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Legends of New-England

by John Greenleaf Whittier


Legends of New-England Cover


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A Rediscovered Classic

Since John Greenleaf Whittier is such an important American writer, it is surprising that this book has long been out of print. We are proud to make it available to the public once again.

Legends of New-England was Whittier’s first book, published in 1831. It includes Whittier’s retelling of eighteen legends that were current in his time, some in prose and some in poetry.

It is of interest because it is Whittier’s earliest work, because it lets us look at early American folk legends, and because the stories themselves are fascinating. It has some of the earliest tales of the supernatural in American literature, which compare with Poe’s and Hawthorne’s stories.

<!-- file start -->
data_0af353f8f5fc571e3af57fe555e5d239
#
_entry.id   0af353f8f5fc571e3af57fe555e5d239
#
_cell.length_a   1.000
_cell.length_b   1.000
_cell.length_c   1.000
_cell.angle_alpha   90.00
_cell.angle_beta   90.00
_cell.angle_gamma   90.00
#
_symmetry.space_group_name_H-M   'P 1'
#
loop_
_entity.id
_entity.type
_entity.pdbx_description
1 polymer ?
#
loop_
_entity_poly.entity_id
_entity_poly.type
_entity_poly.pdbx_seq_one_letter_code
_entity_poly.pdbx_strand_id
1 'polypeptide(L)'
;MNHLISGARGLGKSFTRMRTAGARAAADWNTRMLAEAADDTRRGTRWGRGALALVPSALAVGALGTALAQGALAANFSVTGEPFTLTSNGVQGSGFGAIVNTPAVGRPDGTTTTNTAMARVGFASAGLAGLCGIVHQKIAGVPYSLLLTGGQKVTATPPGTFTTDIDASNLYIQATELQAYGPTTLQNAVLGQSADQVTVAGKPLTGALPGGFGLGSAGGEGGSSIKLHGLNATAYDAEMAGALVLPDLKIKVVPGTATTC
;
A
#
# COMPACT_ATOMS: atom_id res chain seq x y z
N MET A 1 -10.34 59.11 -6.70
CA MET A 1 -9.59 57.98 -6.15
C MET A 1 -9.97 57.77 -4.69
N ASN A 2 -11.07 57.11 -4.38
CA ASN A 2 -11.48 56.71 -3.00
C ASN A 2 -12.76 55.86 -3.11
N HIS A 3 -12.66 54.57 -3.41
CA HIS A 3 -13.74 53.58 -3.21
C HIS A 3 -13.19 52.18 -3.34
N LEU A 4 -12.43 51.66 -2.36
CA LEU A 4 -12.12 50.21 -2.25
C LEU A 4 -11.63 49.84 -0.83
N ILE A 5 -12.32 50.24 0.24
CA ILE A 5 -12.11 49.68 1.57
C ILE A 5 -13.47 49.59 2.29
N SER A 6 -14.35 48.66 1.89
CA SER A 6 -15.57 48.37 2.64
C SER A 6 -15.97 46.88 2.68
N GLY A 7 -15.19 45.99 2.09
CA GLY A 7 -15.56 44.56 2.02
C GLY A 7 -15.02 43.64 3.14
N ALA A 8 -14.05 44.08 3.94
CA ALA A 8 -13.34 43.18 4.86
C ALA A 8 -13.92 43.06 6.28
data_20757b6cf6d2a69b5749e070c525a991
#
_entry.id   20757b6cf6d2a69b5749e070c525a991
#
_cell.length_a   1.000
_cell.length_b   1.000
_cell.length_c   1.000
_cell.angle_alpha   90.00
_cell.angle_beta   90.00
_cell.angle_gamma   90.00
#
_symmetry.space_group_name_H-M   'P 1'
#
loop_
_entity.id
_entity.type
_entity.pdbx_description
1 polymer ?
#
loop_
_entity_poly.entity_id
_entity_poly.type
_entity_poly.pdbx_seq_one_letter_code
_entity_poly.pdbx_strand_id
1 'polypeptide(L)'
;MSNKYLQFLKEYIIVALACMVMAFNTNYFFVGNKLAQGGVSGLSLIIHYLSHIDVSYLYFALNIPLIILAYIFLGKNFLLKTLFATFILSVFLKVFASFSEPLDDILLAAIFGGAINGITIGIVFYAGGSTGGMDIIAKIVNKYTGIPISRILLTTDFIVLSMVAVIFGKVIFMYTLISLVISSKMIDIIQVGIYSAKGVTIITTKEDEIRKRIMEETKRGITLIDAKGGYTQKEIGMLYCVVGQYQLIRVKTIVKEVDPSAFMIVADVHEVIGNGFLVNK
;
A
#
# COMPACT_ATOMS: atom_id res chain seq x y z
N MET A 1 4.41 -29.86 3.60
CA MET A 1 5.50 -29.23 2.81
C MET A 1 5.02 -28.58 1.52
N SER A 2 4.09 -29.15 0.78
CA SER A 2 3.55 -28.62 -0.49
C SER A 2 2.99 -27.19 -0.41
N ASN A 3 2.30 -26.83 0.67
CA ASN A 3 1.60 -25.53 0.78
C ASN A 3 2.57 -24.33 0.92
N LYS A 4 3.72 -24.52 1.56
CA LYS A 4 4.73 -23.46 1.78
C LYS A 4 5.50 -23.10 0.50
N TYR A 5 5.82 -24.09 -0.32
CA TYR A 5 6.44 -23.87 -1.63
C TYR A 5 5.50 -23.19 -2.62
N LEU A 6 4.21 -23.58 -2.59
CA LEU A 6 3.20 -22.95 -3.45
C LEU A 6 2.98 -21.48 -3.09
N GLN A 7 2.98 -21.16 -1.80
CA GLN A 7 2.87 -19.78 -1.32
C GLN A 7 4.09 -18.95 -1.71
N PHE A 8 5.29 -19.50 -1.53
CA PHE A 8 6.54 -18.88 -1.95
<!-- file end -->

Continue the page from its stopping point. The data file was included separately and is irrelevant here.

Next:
John Greenleaf Whittier was one of the most beloved American poets.
Every school child read his poems. People often quoted famous lines from his poems, such as "Blessings on thee, little man, Barefoot boy, with cheek of tan," and "‘Shoot, if you must, this old gray head, But spare your country’s flag,’ she said."

Whittier was a Quaker and became an active abolitionist when he was in his twenties. He was the editor of two abolitionist newspapers, The Pennsylvania Freeman and The National Era, and was a founding member of the Liberty Party. He wrote two volumes of anti-slavery poetry.

In 1866, just after slavery was abolished, Whittier published the book-length poem Snow-Bound, the best seller that established his reputation as a poet.